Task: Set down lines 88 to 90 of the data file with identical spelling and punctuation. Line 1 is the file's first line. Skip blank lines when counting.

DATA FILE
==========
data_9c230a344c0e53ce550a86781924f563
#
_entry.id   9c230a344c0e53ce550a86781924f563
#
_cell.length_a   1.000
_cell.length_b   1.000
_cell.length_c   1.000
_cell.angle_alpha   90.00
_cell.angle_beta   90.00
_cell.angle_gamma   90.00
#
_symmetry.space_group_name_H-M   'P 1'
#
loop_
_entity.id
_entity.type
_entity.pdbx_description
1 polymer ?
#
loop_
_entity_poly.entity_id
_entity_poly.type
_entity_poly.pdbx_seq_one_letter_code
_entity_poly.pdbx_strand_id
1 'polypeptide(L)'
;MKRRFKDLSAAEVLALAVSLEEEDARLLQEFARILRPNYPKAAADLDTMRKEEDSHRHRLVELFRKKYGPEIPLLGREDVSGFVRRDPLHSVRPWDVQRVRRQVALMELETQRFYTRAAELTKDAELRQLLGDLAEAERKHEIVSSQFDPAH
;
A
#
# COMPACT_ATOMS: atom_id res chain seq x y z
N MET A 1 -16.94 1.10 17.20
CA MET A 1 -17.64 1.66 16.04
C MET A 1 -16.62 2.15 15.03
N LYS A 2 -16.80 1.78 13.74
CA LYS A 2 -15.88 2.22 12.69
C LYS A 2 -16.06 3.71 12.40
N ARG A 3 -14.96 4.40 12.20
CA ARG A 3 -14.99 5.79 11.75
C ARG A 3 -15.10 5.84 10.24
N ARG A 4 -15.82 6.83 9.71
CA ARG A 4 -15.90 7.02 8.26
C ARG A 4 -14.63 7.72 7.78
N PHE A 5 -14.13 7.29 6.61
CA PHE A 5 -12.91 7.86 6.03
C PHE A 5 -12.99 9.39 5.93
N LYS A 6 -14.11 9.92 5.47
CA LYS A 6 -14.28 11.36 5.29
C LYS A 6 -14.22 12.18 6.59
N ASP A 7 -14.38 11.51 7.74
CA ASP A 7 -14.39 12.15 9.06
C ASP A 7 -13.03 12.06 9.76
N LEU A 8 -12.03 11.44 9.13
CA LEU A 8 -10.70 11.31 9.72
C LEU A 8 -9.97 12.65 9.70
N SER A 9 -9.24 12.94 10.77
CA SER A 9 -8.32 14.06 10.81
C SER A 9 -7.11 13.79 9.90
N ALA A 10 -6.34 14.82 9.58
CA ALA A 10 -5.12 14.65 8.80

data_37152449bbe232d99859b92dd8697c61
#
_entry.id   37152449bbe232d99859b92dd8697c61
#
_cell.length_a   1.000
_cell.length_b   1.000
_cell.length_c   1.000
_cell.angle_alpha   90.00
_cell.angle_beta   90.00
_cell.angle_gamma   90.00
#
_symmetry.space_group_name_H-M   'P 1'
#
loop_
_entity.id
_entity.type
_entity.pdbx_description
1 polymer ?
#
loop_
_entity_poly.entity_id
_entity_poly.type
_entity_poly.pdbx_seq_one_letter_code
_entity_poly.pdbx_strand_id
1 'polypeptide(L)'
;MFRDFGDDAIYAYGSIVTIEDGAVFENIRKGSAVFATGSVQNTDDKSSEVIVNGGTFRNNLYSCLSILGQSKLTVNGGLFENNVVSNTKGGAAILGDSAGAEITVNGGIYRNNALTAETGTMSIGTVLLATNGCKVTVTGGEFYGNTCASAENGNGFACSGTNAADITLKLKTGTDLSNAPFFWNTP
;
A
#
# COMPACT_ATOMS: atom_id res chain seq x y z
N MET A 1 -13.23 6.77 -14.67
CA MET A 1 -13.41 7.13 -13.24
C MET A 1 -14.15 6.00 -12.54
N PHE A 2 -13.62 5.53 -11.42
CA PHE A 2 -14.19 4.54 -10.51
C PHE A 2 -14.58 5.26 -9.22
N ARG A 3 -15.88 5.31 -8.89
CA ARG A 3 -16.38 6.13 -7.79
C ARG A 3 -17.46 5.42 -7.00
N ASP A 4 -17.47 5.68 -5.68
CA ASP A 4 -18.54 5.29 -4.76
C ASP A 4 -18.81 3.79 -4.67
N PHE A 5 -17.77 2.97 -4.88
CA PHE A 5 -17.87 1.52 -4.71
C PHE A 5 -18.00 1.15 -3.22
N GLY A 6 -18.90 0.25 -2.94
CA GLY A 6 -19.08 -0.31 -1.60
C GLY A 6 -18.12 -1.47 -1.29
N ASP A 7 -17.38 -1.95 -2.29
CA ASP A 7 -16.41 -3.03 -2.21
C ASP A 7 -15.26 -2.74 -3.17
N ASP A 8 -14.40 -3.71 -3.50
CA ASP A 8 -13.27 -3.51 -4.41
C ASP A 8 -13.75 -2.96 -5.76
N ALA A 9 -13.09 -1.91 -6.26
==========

#
# COMPACT_ATOMS: atom_id res chain seq x y z
N MET A 1 -13.23 6.77 -14.67